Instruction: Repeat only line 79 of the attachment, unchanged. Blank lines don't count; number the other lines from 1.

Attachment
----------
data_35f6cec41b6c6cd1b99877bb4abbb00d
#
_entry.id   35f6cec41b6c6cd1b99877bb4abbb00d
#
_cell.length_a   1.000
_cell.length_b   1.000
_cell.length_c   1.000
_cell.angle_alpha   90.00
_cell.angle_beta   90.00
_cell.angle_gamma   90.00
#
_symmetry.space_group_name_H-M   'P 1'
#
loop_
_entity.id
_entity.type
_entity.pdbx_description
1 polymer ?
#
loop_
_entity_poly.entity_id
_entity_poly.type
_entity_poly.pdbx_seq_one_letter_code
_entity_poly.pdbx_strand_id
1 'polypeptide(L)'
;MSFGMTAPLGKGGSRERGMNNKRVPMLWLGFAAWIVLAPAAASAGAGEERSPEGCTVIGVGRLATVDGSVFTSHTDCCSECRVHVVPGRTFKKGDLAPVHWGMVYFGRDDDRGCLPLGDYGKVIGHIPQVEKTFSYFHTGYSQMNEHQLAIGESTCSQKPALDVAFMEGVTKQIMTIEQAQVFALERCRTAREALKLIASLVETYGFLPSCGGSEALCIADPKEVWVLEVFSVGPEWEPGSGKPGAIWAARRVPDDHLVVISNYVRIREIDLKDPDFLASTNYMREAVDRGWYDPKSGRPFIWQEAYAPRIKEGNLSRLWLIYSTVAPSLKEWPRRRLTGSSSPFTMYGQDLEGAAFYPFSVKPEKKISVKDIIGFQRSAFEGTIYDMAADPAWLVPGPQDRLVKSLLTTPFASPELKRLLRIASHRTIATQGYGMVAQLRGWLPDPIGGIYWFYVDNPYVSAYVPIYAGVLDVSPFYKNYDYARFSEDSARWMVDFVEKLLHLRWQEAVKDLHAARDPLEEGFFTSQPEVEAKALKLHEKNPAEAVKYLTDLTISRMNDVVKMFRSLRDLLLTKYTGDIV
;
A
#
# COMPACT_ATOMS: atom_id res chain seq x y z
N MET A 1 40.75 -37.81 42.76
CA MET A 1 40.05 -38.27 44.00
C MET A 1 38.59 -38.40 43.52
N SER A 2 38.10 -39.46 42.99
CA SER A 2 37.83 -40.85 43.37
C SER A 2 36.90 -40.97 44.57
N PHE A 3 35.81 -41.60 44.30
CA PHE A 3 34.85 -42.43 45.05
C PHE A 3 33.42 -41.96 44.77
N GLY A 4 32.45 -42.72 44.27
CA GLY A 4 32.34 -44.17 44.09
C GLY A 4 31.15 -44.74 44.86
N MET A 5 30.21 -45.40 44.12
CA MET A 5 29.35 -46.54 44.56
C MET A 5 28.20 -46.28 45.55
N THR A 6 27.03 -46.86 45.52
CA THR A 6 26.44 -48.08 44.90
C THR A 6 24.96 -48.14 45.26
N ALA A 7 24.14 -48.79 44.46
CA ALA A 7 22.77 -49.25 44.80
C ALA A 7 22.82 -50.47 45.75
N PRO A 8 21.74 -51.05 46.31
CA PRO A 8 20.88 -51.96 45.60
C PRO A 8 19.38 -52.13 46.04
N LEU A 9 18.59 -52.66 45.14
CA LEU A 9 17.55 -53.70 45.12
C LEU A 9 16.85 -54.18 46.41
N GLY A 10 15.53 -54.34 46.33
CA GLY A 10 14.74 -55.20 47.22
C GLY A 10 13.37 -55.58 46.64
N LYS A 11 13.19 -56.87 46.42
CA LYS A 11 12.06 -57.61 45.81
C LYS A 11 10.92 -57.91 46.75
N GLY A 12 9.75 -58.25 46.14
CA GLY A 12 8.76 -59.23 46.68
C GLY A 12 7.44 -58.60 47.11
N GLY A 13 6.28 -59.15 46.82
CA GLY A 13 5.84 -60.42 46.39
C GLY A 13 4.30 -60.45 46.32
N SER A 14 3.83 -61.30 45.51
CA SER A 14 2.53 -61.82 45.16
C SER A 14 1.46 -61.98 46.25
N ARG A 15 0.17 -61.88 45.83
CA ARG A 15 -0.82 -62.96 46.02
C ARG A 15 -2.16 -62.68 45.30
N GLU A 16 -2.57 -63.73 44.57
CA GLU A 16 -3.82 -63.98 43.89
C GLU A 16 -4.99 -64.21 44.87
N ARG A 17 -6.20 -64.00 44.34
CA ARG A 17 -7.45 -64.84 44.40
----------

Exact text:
N ARG A 17 -6.20 -64.00 44.34